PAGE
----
Praise for From my Mother

"In honor of those who came before us, we try to understand their plight. From my Mother is a novel following Nadia, as she faces a major marathon, looking back into her family's history and struggles to survive. She thinks of her grandmother who fled a communist revolution all those years ago, and looks to understand her, and the struggles we face through generations. From my Mother is a strong pick for world fiction collections."

— Micah Andrew for Midwest Book Review

"I was quite taken back by how much this book actually moved me. It is a very touching and genuine story of love and survival from one generation to the next. I wasn't too crazy about the running aspect, but I quickly got over it, because the story-lines, (ultrarun and grandma Oma), meshed and flowed so well. I may not be a fan of running, but I felt like the two topics crossed-over and worked nicely together. The technical runner's language didn't distract from the stories of the two women, but made it stronger. Margreet Dietz is talented with words, and her experience with ultrarunning makes this a must-read for runners/athletes of all levels. It is a very motivational book, full of emotion - a marathon of words - that take the reader through the highs and lows of a family's past and present."

— Allizabeth Collins for The Paperback Pursuer

"From My Mother is a very touching story of a matriarch that deeply ingrains survival into her family. Largely a book filled with a marathoner's mindset, all of the technical and running jargon do not detract from the story of a love between granddaughter and "Oma" that spans continents, and the hardships that molded the generations into persevering, strong women. The freedom Nadia feels as she runs also parallels the freedom her grandmother struggled so hard to find. This is a novel that successfully integrates heart and sport."

—  Charlene Mabie-Gamble for Literary R&R

"Over the duration of a 100 km marathon, Nadia reflects on the life of her Oma (grandma), the hardships her loved one endured and the impact it made on the way she lived.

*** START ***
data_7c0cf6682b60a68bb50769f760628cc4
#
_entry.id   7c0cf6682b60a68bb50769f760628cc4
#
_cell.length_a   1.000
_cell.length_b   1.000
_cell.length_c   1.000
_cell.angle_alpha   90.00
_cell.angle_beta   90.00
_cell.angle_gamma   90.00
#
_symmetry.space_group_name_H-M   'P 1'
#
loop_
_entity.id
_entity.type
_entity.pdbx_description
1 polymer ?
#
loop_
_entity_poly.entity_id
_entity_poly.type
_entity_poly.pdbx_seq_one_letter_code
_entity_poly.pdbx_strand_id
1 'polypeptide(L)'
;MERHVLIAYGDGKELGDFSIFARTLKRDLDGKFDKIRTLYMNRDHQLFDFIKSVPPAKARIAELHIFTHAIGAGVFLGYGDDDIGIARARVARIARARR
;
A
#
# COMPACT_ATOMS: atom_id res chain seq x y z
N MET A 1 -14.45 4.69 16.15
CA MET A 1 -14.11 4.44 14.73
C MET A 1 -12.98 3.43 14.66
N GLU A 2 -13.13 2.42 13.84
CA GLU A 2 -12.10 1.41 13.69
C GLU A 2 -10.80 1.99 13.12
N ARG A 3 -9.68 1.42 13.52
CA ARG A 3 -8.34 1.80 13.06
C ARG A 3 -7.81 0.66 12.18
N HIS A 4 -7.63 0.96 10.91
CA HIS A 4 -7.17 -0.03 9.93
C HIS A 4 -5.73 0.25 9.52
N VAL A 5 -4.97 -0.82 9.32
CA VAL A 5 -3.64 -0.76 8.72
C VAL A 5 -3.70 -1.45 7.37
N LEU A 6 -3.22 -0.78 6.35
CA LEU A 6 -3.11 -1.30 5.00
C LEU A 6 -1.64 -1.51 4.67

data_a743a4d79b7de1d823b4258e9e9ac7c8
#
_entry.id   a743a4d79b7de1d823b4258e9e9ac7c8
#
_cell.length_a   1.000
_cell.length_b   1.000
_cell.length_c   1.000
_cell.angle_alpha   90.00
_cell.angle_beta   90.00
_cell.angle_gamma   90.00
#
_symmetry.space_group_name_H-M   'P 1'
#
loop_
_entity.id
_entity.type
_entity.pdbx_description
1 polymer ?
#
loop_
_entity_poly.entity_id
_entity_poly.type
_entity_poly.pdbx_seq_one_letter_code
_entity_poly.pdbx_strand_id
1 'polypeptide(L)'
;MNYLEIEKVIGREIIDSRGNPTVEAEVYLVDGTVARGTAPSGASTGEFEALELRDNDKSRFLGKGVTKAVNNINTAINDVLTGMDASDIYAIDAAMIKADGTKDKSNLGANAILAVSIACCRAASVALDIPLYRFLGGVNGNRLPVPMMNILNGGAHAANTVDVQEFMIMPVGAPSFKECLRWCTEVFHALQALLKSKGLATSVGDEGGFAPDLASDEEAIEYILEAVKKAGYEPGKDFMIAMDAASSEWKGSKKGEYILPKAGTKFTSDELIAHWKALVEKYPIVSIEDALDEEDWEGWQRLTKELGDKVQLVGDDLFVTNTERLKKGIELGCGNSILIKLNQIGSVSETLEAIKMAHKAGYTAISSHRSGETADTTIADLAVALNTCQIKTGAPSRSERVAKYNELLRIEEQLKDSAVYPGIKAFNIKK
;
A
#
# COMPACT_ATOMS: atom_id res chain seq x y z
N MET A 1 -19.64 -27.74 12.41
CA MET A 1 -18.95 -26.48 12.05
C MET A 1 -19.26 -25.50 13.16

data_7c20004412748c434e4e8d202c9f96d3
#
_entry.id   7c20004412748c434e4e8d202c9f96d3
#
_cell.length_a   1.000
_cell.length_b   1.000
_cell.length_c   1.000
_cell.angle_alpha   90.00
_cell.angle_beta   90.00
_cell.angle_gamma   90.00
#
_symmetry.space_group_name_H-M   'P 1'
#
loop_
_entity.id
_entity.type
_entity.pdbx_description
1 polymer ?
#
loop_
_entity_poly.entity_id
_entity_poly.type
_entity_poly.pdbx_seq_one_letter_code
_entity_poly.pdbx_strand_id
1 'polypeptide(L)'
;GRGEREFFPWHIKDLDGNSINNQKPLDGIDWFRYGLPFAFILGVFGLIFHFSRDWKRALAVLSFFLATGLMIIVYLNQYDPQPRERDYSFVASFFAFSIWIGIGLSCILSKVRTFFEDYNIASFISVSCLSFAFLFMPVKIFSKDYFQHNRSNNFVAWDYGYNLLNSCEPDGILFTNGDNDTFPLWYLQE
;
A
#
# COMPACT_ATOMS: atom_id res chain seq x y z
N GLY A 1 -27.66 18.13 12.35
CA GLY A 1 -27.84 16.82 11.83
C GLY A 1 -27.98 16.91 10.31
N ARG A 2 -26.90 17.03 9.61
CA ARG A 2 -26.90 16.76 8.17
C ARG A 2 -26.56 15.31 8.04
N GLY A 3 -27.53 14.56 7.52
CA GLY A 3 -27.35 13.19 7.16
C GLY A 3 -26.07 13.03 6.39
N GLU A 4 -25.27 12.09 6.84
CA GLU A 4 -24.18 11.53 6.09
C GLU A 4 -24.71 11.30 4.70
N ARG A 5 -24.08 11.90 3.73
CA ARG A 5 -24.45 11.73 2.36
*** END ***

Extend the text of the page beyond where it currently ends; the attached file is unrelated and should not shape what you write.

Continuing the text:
"Miles pass under Nadia's feet, her goal is merely to reach the finish line, not necessarily to win . . . for accomplishing the goal is a victory in her book. It allows her time to dwell on her family's history, dig deep into the root and the result, pull tidbits of clues and join them together to create a full picture of those things that had been so vague.

"Oma is cranky, to say the least, at her age. She lives in an apartment in a senior complex, having moved from a house she rented for many years. Paranoia (probably from the trials she faced in her younger years) has set in heavily. The local police are on speed dial as she frequently lodges complaints against her son-in-law, who she feels is surely trying to get her out of the way so he can have her inheritance. Of course, this is not the case and those around her try to be patient and understanding.

"Nadia's journey of 100km is one in which her physical strength is pushed but also her heart and mind.

"It was not difficult to get wrapped up in this story, feeling the ups and downs both in the race and in Nadia's life. It brings to mind that, as stated in the book, our feet may be busy but our minds are still free. I loved that! I highly recommend this book to everyone, especially those who are into marathons and so on."

— Brenda Ballard for Readers Favorite

"The device of the ultramarathon makes a neat framework on which the rest of the book can hang.  That was a clever idea, and it works well. It's also interesting to learn about the hardships, training regimen, and mindset of someone who's reaching a goal that might seem extreme to the average person.The rhythm of your prose mimics the pattern that one falls into when doing something that requires steadfast endurance, so that's a nice marriage of tone and content. You also do a good job of painting Oma's background so the reader understands her, and her relationship to Nadia."

— Judge (names not disclosed) Writer's Digest 2012 Self-Published Book Awards

About the book

A novel
For Nadia, an experienced marathoner, running is a quest for truth, her personal truth—helping her understand who she is and how she fits in the world.

Things she has never understood about who she is, or could be, slowly but surely become verifiable and indisputable facts as she runs. By better understanding herself, she connects to the universe and mankind, and the eternal question: Why are we here?

A brief and mysterious phone call by her maternal grandmother, Oma, gives the 40-year-old plenty of food for thought as she embarks on her biggest challenge yet, a 62-mile ultramarathon on Canada's West Coast.

Oma, now 94, reveals clues to a secret from the time she fled with her only child, a baby daughter, into the forest to seek shelter from the brutalities in the Second World War in Sudetenland, the part of Czechoslovakia annexed in 1938 by Germany.

Her grandmother immigrated to the Netherlands in the early 1950s as a young widow, escaping Czechoslovakia in the aftermath of a Communist coup d'etat.

Though close to Oma while growing up in the Netherlands before moving overseas as an adult, Nadia reflects during the race on the hardships her grandmother endured and the impact it made on the way she lived.